Iron ore prices hit new record highs on Thursday as prices for 62% Fe fines delivered to northern China topped $US200 a tonne for the first time.
The Metal Bulletin’s Fastmarkets website said prices surged as iron ore trading resumed after China’s five-day Labour Day holidays, renewed tensions between China and Australia, along with strong steel prices.
Fastmarkets said the price of 62% fines rose $US9.34 a tonne to $US201.888, the price of 58% Fe fines jumped $US7.27 to $US175.72 a tonne and the price of 65% Fe fines from Brazil leapt $US7.70 to top the $US230 a tonne level for the first time at $US234.70 a tonne
Another measure, the S&P Global Platts IODEX, the spot price of 62% iron- fines delivered to China, was even higher at $202.65 a tonne. That’s up 27% from the end of 2020.
On the Chicago Mercantile Exchange (CME), the most-active May futures contract for 62% iron-ore fines delivered to China was up 5% at $US199.99 a tonne, up nearly 25% since the start of the year.
Global and Chinese steel prices are also running higher – analysts reckon Chinese steel mills are making between $US150 to more than $200 a tonne profit margins because demand continues to be strong because of infrastructure and property spending
June US Midwest domestic hot-rolled coil steel futures, meanwhile, settled at an all-time high of $US1,573 per short ton Wednesday up over 63% higher this year. (That’s helping BlueScope Steel make a motza from its North Star plant in Ohio).
The global iron ore market remains in short supply – Australian shipments to China lagged in the first two months of the year, down by around 12 million tonnes while Brazilian exports in February slumped but recovered in March and April.
In fact Brazil’s iron ore exports increased by 7.49% in April from the same month in 2020, according to the country’s economy ministry
Brazilian iron ore exports totalled 25.79 million tonnes in April compared with 23.99 million tonnes a year before, the economy ministry said.
That was down on the 28.42 million tonnes of iron ore exported in March (which was up from 21.21 million tonnes the year before). Brazil’s shipments to China were up more than 20%.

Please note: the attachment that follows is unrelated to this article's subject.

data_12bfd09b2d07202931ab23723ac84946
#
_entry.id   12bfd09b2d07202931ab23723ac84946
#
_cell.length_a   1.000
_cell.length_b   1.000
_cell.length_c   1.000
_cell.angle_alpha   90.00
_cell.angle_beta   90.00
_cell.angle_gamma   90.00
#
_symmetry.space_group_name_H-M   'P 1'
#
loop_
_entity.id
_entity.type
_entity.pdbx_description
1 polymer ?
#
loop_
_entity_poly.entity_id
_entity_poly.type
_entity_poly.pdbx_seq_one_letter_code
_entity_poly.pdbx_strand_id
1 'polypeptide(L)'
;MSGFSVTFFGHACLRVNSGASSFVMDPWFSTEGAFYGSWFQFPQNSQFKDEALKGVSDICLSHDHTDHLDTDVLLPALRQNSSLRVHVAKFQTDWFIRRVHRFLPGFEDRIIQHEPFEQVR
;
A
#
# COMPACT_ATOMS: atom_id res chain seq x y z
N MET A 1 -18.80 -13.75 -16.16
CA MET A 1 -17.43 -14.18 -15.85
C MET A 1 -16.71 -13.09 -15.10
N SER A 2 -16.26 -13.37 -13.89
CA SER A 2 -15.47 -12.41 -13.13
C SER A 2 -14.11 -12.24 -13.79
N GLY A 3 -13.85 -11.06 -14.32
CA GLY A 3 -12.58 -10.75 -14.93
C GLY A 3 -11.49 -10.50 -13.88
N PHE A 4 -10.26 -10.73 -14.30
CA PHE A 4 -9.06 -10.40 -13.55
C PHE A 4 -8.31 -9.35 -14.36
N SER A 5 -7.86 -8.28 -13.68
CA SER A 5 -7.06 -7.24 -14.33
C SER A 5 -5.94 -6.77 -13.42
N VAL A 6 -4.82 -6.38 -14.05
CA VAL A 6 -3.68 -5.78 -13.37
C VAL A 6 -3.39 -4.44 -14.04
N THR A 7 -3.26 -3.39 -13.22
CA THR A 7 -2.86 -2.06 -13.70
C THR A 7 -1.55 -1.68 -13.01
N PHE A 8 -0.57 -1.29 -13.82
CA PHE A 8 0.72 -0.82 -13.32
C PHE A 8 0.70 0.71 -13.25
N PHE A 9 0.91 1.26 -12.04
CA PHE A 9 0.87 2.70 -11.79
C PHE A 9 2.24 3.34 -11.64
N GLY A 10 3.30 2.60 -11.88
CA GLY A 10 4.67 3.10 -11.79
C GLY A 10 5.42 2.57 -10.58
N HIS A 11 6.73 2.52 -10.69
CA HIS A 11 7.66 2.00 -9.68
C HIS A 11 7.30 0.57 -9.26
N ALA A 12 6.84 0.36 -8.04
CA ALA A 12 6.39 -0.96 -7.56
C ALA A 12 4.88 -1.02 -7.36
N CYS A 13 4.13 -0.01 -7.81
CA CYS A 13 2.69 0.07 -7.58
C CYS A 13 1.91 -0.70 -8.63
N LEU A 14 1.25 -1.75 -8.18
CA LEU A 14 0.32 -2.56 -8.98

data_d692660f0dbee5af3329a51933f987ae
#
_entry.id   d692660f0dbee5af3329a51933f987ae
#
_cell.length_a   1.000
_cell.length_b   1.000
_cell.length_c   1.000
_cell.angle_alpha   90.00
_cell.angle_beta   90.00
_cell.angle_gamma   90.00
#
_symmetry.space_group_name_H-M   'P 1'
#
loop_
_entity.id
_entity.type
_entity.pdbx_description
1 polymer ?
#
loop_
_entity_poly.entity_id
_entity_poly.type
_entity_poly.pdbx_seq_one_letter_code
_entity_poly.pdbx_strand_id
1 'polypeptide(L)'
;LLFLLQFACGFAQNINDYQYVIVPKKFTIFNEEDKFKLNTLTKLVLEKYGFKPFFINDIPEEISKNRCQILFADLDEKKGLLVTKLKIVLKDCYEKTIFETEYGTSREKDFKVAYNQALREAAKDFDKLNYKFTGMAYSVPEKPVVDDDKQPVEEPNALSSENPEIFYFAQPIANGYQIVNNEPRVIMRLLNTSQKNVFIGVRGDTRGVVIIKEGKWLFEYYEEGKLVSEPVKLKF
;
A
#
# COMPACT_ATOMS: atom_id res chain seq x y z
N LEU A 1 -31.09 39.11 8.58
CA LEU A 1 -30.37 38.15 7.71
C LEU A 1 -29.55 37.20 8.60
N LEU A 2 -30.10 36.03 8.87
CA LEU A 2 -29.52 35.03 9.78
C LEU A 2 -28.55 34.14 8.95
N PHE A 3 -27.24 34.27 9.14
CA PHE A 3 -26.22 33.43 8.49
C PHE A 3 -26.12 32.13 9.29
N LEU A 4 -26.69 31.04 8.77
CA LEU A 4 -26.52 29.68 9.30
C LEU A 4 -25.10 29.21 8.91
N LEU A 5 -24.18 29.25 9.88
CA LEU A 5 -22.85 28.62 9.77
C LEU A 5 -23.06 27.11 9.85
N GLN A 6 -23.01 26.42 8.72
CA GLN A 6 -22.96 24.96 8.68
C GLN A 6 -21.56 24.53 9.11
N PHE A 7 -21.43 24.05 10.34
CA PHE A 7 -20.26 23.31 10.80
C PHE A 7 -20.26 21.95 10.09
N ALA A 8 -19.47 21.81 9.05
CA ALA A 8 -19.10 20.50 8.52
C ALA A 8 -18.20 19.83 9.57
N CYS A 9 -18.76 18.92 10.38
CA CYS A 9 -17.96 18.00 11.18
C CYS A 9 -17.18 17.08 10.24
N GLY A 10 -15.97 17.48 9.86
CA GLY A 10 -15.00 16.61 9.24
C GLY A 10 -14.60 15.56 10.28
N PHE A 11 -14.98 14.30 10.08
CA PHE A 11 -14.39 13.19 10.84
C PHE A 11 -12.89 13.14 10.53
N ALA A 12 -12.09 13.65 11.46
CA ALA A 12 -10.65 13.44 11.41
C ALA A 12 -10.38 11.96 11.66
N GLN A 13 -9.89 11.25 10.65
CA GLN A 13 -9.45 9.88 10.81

Also helping drive prices higher is the continuing pollution and capacity crackdown which has boosted demand for higher grade iron ore – specifically the 65% fines from Brazil which are in short supply.
The changes are going to boost the already record profits for steelmakers around the world, especially since they continue to enjoy a surge in prices to historically high levels and high profit margins for steel products.
Fastmarkets say foreign steel companies have already adjusted prices to take account of the rebate cuts because of the record profits.
And those profits are fat – Posco reported a March quarter profit of $US1.3 billion, a decade high, BlueScope in Australia is heading for record underlying profits around $A1.5 billion or more and on Thursday, Arcelor Mittal, the world’s biggest steel maker (outside China) reported its highest quarterly profit in a decade as steel prices soared.
First-quarter earnings before interest, taxes, depreciation and amortisation (EBITDA) totalled $US3.24 billion helped not only by high steel prices but the boom in ioron ore prices. Arcelor exports iron ore from its own mines and said first-quarter EBITDA from iron ore mining more than tripled to $US1.07 billion from year earlier.
Iron ore companies are closely watching tax and tariff changes (which started May 1) which seem to be aimed at boosting higher quality steel production and reducing the cost of many semi-finished steel products.
This would see the amount of crude steel produced in China fall, cutting imports of iron ore and coal in particular 9and doemstic production and consumption of both).
These changes would, by reducing crude steel production and demand for iron ore and coal, reduce pollution by steel companies which is a problem in northern China and especially near Beijing.